Rock on, Mama!

Tuesday, my mother turned 70.

First thing in the morning (well, first thing after I’d baked two sausage-egg casseroles and a pan of sweet rolls and warmed two other pans of sweet rolls and assembled a fruit salad), my brother’s family and our family caravanned over to my parents’ place. We quietly walked into the house, our arms loaded with food. Mom was sitting on the sofa, holding the Pittsburgh brother’s new baby (their family had arrived at my parents’ place the night before), completely absorbed. Not until almost all of us were standing in the kitchen, staring at her, did she even glance up and register that we were there — surprise!

My poor father had been trying to hold her off in the kitchen — he’d even went so far as to mix up a batch of pancake batter and heat up the skillet — so we cleared away the fake breakfast, set our stuff up, and tucked in.

Feeding the mother feeding the baby.

After breakfast, we gave her cards and gifts…

fancy-schmancy — and terrifyingly sharp — knives from my younger brother

And then we hung out for a bit, fighting over who got to hold the baby and visiting.

showing the aunties the video of her beating up a cop in her self-defense class

Mom had to leave then, to go teach her class for refugees, so we all stayed behind to rehearse the music for the evening event … that she didn’t know about.

A few days before, I’d invited her and Dad over for a birthday supper, said my Pittsburgh brother and his wife were welcome to join if they wanted. The evening event wasn’t a big party or anything — just all of us again, with the addition of my mom’s sister, and lots of good food. Maybe she sort of figured it out ahead of time? I’ll have to ask her. (I haven’t talked to her since Tuesday. Probably she’s still recuperating.)

So mid-afternoon my aunt arrived at our house. My brothers’ families showed up, too, and we prepped food and strung the kids’ homemade paper chains and lit candles.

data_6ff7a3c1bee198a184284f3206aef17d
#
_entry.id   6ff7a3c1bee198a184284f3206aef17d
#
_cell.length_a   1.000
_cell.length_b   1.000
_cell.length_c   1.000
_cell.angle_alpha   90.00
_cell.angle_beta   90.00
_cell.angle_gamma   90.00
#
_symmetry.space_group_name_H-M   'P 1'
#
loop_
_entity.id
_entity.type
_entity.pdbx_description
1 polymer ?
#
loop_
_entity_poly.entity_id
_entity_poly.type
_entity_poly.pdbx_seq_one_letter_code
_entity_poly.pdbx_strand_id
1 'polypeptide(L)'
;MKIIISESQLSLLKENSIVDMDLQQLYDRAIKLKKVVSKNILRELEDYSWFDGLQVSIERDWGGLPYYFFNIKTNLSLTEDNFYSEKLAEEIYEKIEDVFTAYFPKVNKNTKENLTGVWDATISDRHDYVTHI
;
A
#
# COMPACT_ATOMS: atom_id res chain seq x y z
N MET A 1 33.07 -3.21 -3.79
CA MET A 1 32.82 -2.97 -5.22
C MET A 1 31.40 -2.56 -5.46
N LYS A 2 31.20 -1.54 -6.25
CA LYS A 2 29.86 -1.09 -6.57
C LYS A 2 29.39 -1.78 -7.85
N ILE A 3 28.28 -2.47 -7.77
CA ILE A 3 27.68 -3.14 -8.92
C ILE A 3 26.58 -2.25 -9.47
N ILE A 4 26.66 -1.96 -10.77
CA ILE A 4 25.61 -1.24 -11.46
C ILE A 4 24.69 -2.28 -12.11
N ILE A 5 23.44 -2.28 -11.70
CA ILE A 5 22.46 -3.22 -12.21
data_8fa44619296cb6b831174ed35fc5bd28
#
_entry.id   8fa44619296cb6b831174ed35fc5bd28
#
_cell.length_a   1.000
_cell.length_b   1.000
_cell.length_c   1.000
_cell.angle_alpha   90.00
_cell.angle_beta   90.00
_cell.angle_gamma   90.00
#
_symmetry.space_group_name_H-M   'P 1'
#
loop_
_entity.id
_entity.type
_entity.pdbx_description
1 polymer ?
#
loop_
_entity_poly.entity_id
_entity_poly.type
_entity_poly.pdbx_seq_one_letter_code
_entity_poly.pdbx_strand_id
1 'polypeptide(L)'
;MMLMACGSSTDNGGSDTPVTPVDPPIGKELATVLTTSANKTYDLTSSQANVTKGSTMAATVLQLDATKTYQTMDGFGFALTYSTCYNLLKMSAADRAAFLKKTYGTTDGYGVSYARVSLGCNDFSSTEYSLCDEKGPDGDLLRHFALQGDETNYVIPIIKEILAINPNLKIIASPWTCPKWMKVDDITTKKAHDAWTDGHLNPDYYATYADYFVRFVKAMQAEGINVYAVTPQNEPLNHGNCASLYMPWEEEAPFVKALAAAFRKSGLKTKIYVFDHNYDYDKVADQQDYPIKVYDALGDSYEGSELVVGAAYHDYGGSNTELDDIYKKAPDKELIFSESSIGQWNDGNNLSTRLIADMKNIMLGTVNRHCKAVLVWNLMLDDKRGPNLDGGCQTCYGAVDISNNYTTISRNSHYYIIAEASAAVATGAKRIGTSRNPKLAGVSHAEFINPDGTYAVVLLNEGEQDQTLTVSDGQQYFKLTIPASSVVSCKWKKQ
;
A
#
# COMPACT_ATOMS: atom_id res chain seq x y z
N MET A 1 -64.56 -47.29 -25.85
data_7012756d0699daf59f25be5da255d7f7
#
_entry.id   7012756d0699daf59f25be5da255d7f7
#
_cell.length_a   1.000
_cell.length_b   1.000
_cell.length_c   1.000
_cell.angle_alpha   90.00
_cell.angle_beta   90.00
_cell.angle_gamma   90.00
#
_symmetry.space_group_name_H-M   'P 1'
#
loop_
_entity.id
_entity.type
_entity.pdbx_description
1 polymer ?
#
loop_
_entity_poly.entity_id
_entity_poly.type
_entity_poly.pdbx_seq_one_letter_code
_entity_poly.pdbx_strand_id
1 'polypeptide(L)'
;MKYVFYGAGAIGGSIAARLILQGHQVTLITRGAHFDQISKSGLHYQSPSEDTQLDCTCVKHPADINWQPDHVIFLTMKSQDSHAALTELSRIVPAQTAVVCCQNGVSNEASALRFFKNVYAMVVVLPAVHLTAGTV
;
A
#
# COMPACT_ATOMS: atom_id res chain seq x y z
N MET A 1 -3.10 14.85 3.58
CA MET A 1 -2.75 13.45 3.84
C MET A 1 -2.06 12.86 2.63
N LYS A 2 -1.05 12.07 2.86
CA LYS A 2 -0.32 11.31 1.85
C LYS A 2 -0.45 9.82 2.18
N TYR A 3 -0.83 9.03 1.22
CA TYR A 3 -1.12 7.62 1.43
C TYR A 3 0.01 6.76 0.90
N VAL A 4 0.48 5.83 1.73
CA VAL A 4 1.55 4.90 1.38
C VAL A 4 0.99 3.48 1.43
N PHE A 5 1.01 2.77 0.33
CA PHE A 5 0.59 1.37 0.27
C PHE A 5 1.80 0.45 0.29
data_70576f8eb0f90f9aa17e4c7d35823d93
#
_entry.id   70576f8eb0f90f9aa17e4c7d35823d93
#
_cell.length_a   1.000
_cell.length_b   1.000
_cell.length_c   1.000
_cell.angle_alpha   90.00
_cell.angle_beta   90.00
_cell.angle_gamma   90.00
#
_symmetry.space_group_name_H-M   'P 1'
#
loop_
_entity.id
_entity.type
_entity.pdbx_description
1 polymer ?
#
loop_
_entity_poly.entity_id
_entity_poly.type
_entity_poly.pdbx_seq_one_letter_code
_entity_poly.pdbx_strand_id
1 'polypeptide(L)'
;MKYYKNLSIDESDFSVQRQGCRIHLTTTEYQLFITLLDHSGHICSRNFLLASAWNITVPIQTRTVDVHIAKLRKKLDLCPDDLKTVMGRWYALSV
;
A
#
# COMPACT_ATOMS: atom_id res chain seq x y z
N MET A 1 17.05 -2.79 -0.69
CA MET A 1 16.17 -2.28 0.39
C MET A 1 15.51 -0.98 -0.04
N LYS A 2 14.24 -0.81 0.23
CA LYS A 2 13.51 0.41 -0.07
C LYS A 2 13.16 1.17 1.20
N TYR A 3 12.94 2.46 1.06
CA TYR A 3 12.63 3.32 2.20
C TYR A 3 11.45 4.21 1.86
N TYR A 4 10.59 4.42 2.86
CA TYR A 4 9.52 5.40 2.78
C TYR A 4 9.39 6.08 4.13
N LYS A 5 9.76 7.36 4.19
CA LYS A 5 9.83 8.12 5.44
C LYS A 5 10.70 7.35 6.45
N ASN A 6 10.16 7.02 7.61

Supper was shaping up to be quite a feast. Days earlier, my Pittsburgh brother and his wife had had a serrano ham, great hunks of Swiss raclette cheese, and a cheese melter delivered to our house. My other brother provided the roasted butternut squash and onions and boiled potatoes. My aunt brought the fresh fruit, olives, and pickles. I made a giant green salad, the bread, and roasted brussel sprouts. My younger daughter and her cousin made the cakes.

Mom and Dad arrived at supper time, much to the children’s giddy excitement (kids are such a hoot!), and then my aunt walked out of the bedroom where she’d been hiding (and did surprise my mother, I think), and then we plugged in the cheese melter and set about the serious business of eating.

It cut like butter (especially when using the new knife) — sooooo good!

After we’d stuffed ourselves sufficiently, we presented our songs — one song for each decade of her life: starting with a Bible School song and ending with We Are The World in honor of her refugee work.

Then the cakes, which were sort of complicated. The plan was to trick her with the first cake, a “fake” one that’d she’d ooh and ahh over and then we’d be like, Ha! It’s a box cake!, but what with the singing and all the candles, juggling secrets, lies, and two cakes were way too complicated. So the girls presented her with her “fake” cake and we sang and yelled at her to cut it and take a bite because, unbeknownst to my mother, my aunt was in the back room trying not to burn the house down with the real cake (also made by the girls) that she’d crowned with 70 honest-to-goodness candles. So my mom took one bite of the fake cake, my brother did a key shift on his guitar, and we sang happy birthday a couple more times while my aunt carried out the flaming cake, and then I told the girls to explain the cakes when what I meant to say was explain the second cake but too late and oh well. The seventy candles were massively impressive, the real cake was a little boring, and the fake cake got devoured, ha!

Then, just when all the hubbub was dying down, my aunt ordered my mother into the bathroom where she dressed her up a slinky black dress, heels, sunglasses, and a wig.

The kids dressed up in whatever they could find, and my older son set up the polaroid camera that my sister-in-law had brought for a photo shoot.

To quote from my older son’s birthday card to my mother:

Happy 70th Birthday, Grandmommy.
Soon you will be old!

The end!

This same time, years previous: ludicrous mashed potatoes, 2016 book list, the quotidian (12.21.15), on my to-do list, how to have a dunging-out date, toasty oatmeal muffins.


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